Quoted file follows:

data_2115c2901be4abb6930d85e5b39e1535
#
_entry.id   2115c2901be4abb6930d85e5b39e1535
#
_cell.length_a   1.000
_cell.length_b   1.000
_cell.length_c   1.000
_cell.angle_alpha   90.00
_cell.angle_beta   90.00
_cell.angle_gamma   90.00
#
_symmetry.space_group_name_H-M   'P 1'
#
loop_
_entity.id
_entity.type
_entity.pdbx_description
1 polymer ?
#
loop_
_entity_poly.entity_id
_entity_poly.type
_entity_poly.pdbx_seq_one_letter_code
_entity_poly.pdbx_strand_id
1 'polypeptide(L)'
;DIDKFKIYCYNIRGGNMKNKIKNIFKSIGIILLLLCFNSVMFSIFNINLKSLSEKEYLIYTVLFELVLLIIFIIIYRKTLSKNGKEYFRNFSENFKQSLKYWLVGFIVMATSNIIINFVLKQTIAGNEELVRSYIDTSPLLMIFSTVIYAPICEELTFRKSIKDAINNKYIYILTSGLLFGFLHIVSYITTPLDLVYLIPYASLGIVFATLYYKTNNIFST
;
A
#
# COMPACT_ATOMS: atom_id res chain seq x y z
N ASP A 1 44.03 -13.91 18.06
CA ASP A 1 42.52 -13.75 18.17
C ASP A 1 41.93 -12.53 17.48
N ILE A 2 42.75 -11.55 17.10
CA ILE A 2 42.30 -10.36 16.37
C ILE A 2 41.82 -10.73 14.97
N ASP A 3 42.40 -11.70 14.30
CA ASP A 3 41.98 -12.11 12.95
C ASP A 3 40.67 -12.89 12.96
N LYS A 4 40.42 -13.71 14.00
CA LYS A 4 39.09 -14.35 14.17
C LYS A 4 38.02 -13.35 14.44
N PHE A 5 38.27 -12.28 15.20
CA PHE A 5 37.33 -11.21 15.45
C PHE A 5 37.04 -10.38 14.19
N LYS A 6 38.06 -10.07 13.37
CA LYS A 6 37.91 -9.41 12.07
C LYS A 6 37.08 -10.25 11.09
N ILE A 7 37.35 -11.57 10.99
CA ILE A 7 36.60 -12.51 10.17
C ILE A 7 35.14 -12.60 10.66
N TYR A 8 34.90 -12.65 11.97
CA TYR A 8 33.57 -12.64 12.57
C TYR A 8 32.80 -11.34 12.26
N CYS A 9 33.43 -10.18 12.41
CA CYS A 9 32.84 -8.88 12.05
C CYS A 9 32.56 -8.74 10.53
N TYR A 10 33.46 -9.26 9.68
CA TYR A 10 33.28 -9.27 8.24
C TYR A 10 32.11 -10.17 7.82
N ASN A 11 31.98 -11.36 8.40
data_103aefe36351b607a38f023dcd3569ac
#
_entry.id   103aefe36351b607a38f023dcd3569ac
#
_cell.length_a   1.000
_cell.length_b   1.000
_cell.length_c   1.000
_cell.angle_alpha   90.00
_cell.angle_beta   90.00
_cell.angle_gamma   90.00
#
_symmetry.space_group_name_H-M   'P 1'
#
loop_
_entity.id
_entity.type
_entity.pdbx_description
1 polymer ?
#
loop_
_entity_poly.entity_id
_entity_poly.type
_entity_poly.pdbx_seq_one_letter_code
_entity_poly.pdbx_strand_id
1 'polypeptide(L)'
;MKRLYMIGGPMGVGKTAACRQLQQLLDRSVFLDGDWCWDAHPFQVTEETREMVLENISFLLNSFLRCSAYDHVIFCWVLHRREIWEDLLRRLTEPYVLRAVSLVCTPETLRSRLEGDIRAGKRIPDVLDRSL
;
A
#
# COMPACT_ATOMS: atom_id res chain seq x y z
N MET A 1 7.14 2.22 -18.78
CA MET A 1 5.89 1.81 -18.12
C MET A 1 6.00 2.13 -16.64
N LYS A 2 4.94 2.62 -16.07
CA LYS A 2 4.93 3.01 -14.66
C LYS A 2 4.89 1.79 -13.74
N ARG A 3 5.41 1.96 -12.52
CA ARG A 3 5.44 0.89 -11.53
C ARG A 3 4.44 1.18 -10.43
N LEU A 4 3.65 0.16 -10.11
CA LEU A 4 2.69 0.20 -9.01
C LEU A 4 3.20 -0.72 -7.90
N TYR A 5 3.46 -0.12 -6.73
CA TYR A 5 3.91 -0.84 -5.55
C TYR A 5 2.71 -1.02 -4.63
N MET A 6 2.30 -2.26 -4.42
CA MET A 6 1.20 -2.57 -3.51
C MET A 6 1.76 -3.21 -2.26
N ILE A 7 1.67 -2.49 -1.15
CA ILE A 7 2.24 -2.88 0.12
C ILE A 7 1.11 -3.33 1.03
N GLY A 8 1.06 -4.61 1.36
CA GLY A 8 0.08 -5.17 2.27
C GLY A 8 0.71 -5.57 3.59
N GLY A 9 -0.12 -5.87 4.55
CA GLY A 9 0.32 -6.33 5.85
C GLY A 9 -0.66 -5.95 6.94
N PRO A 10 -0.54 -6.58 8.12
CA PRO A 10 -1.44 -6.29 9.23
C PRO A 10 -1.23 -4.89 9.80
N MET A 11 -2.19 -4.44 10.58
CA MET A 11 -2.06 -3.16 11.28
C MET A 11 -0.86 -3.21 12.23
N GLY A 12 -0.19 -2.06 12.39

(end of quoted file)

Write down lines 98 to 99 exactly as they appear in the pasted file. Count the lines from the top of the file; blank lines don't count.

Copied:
N ARG A 3 5.41 1.96 -12.52
CA ARG A 3 5.44 0.89 -11.53